Alternative pocket and placement

I will provide the pocket template I copied from a RTW shirt but I really recommend that  you go in your closet and figure out which of your shirts has the best pocket size and placement for your shirt. I’m convinced that they make a huge difference when it comes to ensuring your shirt looks more professional!

SewingTidbits Shirtmaking - Alternative pockets

2-piece sleeve placket

I think that traditional plackets are just so much nicer than the continuous bound type. For this step, I use a combination of Off-the-Cuff tutorial and and Fashion Incubator.

SewingTidbits Shirtmaking - Sleeve placket


Cuffs attached and top stitched in one-go

This Fashion-Incubator technique is the way I do it and I don’t think I will ever go back. I’m trying to implement it collars too but I haven’t had the same level of success yet.

SewingTidbits Shirtmaking - The Cuff

The probability of this series being too ambitious for me is real, therefore I will not attach any time frame to it! It make take a month, a year, you never know!! What I can say for now is that I’m already working on the post detailing changes to the pattern. In the mean time, I would love to start a conversation here about shirt making here, please share your favorite resources and tutorials but also the ones you tried and did not work out!!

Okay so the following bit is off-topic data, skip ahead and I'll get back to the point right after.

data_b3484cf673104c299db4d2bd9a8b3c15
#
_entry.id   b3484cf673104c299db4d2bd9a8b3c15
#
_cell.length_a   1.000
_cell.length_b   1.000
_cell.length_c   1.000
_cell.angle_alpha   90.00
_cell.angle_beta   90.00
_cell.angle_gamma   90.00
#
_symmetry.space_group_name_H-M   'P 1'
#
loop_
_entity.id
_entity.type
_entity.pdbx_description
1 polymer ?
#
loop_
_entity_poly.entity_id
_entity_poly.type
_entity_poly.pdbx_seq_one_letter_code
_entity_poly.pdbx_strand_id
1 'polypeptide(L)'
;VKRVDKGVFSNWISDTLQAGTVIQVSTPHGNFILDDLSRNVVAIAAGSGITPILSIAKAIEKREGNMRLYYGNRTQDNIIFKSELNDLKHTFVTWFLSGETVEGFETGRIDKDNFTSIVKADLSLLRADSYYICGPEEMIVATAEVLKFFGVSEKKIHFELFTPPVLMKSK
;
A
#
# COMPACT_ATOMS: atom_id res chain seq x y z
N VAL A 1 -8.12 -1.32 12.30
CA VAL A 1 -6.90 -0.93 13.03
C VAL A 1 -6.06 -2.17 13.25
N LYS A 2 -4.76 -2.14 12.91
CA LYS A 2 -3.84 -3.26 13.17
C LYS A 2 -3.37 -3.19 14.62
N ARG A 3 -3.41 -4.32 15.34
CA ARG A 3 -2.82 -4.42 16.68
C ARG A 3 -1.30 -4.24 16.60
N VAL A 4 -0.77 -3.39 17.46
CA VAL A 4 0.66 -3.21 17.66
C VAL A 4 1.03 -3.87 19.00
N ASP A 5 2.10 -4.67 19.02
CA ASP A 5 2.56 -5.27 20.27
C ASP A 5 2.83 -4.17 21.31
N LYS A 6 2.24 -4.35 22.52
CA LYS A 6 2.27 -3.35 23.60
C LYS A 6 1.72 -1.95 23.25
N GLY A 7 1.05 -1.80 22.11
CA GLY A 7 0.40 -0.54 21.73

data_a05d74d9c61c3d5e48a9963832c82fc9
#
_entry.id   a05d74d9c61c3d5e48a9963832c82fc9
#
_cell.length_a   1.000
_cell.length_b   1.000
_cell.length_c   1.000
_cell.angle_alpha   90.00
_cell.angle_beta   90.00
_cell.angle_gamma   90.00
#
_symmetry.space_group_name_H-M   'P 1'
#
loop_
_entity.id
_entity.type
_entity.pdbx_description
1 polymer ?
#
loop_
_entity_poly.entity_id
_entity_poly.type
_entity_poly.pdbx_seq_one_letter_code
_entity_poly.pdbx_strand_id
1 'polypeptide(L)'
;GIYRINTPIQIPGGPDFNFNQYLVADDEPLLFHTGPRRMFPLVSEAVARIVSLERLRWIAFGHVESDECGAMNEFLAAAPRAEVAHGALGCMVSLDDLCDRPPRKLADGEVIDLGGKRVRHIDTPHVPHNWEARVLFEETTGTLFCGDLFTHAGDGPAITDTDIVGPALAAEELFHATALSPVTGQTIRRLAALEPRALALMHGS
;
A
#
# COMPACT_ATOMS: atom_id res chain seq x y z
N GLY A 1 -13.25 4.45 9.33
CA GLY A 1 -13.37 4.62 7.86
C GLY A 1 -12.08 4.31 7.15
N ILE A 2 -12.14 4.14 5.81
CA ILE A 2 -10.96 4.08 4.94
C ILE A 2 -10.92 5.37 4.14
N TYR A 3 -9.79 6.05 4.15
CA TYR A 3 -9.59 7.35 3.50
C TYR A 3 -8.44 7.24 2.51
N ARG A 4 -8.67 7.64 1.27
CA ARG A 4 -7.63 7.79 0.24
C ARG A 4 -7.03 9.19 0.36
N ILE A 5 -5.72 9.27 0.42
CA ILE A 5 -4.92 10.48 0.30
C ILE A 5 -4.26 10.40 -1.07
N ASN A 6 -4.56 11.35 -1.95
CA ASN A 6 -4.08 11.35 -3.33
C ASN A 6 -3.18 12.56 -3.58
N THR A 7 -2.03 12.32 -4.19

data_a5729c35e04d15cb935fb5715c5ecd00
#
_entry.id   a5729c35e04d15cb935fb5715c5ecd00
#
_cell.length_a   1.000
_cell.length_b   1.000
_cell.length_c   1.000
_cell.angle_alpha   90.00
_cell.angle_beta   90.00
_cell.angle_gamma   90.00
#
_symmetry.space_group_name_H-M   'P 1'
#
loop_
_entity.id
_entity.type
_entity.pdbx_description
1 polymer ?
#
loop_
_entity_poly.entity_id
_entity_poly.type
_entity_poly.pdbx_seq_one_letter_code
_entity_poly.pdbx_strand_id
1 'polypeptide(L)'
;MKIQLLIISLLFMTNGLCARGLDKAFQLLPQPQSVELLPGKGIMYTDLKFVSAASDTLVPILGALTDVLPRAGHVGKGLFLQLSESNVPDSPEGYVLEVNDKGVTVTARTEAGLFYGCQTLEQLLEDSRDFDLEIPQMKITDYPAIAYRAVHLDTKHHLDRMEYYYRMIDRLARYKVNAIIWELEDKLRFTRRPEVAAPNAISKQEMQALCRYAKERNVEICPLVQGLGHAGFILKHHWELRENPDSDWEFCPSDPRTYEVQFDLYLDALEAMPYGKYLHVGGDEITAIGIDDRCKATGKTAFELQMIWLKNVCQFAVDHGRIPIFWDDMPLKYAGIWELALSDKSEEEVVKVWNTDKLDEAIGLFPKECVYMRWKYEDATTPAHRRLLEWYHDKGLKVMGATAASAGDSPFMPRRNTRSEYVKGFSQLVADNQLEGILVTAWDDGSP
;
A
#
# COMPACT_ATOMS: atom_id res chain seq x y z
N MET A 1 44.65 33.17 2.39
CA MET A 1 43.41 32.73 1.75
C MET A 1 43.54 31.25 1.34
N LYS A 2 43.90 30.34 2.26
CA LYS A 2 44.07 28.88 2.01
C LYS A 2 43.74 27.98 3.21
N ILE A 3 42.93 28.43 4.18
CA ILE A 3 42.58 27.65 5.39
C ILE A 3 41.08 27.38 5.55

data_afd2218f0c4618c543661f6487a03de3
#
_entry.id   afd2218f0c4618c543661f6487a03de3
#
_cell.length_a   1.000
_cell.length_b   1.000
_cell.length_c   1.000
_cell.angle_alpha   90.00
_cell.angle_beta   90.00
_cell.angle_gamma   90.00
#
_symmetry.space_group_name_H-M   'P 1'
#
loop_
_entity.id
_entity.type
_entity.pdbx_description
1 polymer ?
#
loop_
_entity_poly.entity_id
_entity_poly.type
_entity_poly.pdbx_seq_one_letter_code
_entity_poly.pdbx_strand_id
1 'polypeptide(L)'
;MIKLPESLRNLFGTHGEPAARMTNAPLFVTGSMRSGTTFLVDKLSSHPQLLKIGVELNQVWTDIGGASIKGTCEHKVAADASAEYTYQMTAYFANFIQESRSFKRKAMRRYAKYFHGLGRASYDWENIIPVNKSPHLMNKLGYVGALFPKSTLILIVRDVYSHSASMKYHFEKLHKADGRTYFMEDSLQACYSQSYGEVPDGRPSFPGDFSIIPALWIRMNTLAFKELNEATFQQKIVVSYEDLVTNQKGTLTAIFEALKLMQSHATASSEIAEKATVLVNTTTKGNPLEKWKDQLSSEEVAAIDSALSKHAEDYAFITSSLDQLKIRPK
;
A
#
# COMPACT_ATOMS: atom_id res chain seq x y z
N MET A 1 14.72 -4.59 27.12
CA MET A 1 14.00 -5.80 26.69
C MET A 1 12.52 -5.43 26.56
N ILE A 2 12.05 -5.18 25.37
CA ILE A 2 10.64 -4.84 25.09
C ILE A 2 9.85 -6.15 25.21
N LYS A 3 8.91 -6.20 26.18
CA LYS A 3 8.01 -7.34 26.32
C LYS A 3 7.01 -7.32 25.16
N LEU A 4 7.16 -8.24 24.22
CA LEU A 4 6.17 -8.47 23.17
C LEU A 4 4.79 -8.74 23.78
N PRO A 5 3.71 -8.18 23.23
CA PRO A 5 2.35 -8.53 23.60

25 thoughts on “RTW Shirt Making – Introduction to a new series

  1. Chris

    I am just SO excited to follow this series! I have started sewing shirts and have had decent success but there are some points that still defeat me (attaching the collar stand is my top problem) so I’ll look forward to learning from you. I don’t at this point have much in the way of resources or tips to offer, but obviously, once I do discover anything I will let you know.

  2. crab and bee

    Exciting! I’ll be following along to learn about the French seamed darts and the plackets.

    Also, one of my local sewing friends has a similar reaction to the Coffin book recently and gave it away in a white elephant exchange! I’ve read parts of it and have picked up a few good tips, but it’s not organized quite right for me to read it cover to cover. What don’t you like about it?

    • Sewing Tidbits

      It’s sort of a relief that I’m not the only one! I find the explanations not clear, the presentation is very messy and the techniques just didn’t wow me. Oops, I guess it’s kind of everything!!

  3. Deb Cameron